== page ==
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Consumer Care. NDAC Hearing September 20, 2002. Bayer Corporation Consumer Care Division September 20, 2002 Allen H. Heller, MD Vice President, Global Research & Development. NDAC Hearing September 20, 2002. Bayer OTC Analgesic Products. Aspirin - Bayer  Aspirin (81, 325, 500 mg)

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slide1

Consumer Care

NDAC Hearing

September 20, 2002

Bayer CorporationConsumer Care DivisionSeptember 20, 2002Allen H. Heller, MDVice President, Global Research & Development

slide2

NDAC Hearing

September 20, 2002

Bayer OTC Analgesic Products

  • Aspirin
    • - Bayer Aspirin (81, 325, 500 mg)
    • - Alka-Seltzer
  • Naproxen Sodium
    • - Aleve
    • - Aleve Cold & Sinus
  • Ibuprofen
    • - Midol Cramp
  • Acetaminophen Combination Products
    • - Alka-Seltzer Plus
    • -Midol
    • - Vanquish
slide3

NDAC Hearing

September 20, 2002

Bayer Position

  • Each OTC ingredient requires labeling appropriate for that ingredient and use
  • OTC analgesic ingredients are safe & effective and there are no meaningful safety differences
  • No credible data that switch from APAP to other OTC analgesics would increase risk
  • Adverse events are well known, rare, and adequately labeled for safe use
slide4

NDAC Hearing

September 20, 2002

Aspirin and NSAID Safety

  • Aspirin and NSAIDs used short term (OTC)
    • - low risk
    • - current labeling is adequate and sufficient
  • Aspirin CV prophylaxis
  • - favorable benefit/risk relationship
slide5

NDAC Hearing

September 20, 2002

Agenda

  • Overview of safety assessment -- Construct for evaluating analgesic safety
  • - Gerald A. Faich MD, MPH, Safety and Epidemiology
  • Consultant
  • Comparative safety of OTC analgesics
  • - James F. Fries MD, Professor, Stanford University
  • Aspirin cardiovascular benefits and risks
  • - Charles H. Hennekens, MD, DrPH, VisitingProfessor,
  • University of Miami
  • Conclusions -- Regulatory implications
  • - Allen H. Heller, MD
slide6

Construct for Evaluating OTCAnalgesic SafetyGerald A. Faich MD, MPHSafety and Epidemiology Consultant

slide7

Points to Consider

  • Risk is a function of the treated population, indication and pattern of use (who, why, when, how long)
  • - Susceptibility
  • - Indication (selection bias and underlying risk)
  • - Dose and duration
  • Evaluation requires adequate data on patients, exposure, outcomes (especially if not randomized trials)
  • - Trial data at OTC doses are limited
    • - Observational studies may lack good exposure and
    • risk factor data (esp severity)
    • - Spontaneous reports often not representative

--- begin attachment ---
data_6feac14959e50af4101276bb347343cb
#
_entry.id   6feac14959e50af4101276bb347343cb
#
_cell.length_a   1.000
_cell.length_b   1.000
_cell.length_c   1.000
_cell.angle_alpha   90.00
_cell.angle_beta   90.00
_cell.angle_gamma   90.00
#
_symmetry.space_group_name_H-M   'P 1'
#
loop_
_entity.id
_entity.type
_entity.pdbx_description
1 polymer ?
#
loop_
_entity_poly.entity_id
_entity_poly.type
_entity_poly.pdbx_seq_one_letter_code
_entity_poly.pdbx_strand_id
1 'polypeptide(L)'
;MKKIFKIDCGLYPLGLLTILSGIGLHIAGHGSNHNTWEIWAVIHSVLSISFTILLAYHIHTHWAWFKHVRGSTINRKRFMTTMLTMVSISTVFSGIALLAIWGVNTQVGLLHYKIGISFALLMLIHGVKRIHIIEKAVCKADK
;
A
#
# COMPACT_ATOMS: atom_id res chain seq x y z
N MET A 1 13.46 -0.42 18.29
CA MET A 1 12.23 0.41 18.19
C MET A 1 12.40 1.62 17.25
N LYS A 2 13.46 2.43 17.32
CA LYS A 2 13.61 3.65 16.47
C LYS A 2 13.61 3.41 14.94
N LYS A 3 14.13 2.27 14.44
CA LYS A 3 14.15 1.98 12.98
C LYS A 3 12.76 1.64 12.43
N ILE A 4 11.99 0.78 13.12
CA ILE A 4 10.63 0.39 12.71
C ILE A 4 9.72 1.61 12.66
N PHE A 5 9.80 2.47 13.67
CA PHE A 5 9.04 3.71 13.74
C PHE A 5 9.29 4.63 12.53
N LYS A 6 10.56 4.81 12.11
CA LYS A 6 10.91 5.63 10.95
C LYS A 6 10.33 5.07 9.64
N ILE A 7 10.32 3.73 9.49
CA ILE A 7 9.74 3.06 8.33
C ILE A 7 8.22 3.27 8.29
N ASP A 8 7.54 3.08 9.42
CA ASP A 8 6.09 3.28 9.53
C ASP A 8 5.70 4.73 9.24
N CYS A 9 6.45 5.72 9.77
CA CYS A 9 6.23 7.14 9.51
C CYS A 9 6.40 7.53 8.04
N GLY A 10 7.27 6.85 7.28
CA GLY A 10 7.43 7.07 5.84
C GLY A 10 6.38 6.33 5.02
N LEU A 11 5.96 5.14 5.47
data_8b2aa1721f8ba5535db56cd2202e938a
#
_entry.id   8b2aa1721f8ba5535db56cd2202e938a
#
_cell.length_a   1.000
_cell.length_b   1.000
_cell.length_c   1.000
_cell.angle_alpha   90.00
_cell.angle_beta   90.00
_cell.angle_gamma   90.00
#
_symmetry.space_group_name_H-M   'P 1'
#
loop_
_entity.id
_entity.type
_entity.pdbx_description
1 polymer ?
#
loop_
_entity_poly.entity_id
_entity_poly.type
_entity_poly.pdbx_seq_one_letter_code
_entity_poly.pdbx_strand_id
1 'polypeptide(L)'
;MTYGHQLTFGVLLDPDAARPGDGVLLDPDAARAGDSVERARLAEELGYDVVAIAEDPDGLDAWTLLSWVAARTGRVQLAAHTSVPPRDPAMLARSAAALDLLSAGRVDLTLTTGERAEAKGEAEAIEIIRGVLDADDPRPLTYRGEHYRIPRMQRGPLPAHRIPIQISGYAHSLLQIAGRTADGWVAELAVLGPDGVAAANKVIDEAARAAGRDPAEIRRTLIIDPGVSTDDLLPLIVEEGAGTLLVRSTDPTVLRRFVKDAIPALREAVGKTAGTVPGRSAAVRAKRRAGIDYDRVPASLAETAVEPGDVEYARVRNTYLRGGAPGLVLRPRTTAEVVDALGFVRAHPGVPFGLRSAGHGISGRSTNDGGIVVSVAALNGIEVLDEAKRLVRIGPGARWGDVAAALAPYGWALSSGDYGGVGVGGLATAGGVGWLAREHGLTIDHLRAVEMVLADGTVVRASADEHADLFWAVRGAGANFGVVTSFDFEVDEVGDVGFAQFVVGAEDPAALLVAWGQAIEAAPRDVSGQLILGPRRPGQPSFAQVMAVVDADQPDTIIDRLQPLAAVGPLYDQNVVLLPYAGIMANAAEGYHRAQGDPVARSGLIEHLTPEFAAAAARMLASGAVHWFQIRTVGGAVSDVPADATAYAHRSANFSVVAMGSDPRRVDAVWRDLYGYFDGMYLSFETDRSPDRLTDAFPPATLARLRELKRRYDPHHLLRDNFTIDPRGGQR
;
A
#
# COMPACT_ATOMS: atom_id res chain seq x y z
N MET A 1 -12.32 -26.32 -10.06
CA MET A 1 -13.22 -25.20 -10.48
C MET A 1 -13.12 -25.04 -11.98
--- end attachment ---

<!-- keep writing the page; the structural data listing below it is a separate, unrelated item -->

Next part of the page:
• Cross study comparisons must be made cautiously
  • RCTs > Observational > Spontaneous
slide8

RCT of ASA, Ibuprofen and APAP for Short Term Analgesia (PAIN)Moore N, et al. Clin Drug Invest 1999;18(2):89-98

  • 1,108 GPs in France
  • Up to 7 days for common painful conditions (musculoskeletal pain, sore throat, cold and flu)
  • Blinded randomization of 8,677 adults
  • Ibuprofen (up to 1.2g/day) or APAP or ASA (up to 3g/day)
  • Total GI events 4.0%, 5.3%, 7.1%
  • 6 nonserious GI bleeds - 4 APAP, 2 ASA
slide9

OTC Naproxen MetaanalysisDeArmond Clin Therapeutics 1995; 17(4):587-601

  • 48 RCTs studies with naproxen 200-400mg per dose vs. placebo
  • Dental pain, dysmenorrhea, cold/sore throat, musculoskeletal pain, other pain indications
  • 45% single dose, 55% multiple dose
  • NaproxenPlacebo (n=4,138) (n=2,423)
  • Dyspepsia 1.2% 1.5%
  • Nausea 3.4% 3.1%
  • Vomiting 1.0% 1.0%
  • No pairwise differences between ibuprofen, acetaminophen or
  • naproxen
slide10

Observational Data

  • Cohort
    • - Limited for OTC analgesic doses
    • - Valid comparisons with acetaminophen needed
  • Case control with acetaminophen comparisons
  • - GPRD (Garcia Rodriguez, 2001)
    • - ARAMIS (Fries, et al., 2002)
    • - Lewis and Strom - U Penn
  • Caveats
    • - Rx doses and long term vs OTC use
    • - Risk factors
    • - Residual confounding
    • - Selection bias
    • - Secular trends in GI bleeding
slide11

Risk of UGI Complications Among Users of Acetaminophen and NSAIDsGarcia Rodriguez LA, Hernandez-Diaz S. Epidemiology 2001; 12:570-576

  • Nested case control study in GPRD, 40-79 year olds
  • 2,105 cases of UGI Complications (PUBs)
  • 11,500 controls
  • Adjusted for age, sex, calendar year, smoking, prior UGI disease, use of steroids, anticoagulants, H2 receptor antagonists, omeprazole, misoprostol and ASA
slide12

Exposure

RR

95% CI

APAP <2g/d vs non-users

0.8 to 1.9

0.6 to 2.6

APAP >2g/d

3.6

2.6 - 5.1

Low-medium dose NSAIDs

2.4

1.9 - 3.1

High dose NSAIDs

4.9

4.1 - 5.8

Risk of UGI Complications Among Users of Acetaminophen and NSAIDsGarcia Rodriguez LA, Hernandez-Diaz S. Epidemiology 2001; 12:570-576

slide13

Risk of UGI Complications Among Users of Acetaminophen and NSAIDsGarcia Rodriguez LA, Hernandez-Diaz S. Epidemiology 2001; 12:570-576

  • Only study that analyzes APAP by dose
  • Cannot rule out selection bias (high risk patients treated preferentially with APAP) even though attempt made to adjust for risk factors